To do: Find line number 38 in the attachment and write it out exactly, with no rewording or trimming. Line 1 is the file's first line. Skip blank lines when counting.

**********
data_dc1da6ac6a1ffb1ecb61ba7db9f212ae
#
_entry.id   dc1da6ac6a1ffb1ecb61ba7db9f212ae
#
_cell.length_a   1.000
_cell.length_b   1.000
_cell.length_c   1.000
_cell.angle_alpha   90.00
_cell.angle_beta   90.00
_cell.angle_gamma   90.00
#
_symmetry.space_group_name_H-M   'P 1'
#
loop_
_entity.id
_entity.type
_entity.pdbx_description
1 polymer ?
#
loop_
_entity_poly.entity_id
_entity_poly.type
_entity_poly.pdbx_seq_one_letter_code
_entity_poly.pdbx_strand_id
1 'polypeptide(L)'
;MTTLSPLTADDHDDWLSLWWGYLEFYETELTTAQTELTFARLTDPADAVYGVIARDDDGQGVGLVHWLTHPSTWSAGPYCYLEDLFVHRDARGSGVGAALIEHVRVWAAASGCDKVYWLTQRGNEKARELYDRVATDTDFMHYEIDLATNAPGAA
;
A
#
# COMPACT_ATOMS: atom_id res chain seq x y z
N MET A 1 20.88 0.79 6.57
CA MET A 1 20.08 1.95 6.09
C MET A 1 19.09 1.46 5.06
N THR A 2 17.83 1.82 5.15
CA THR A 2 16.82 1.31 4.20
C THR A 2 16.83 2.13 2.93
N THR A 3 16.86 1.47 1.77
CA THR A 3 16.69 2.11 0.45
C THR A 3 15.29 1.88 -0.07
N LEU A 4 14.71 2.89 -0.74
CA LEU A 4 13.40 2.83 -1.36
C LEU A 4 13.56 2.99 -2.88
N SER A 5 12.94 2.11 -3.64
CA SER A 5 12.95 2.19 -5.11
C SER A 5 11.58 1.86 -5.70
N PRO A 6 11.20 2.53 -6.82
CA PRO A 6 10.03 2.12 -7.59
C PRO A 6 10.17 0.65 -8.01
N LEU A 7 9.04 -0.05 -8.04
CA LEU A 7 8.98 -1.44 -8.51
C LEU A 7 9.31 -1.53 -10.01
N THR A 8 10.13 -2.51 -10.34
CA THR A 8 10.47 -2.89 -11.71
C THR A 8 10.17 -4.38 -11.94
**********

CA THR A 3 16.69 2.11 0.45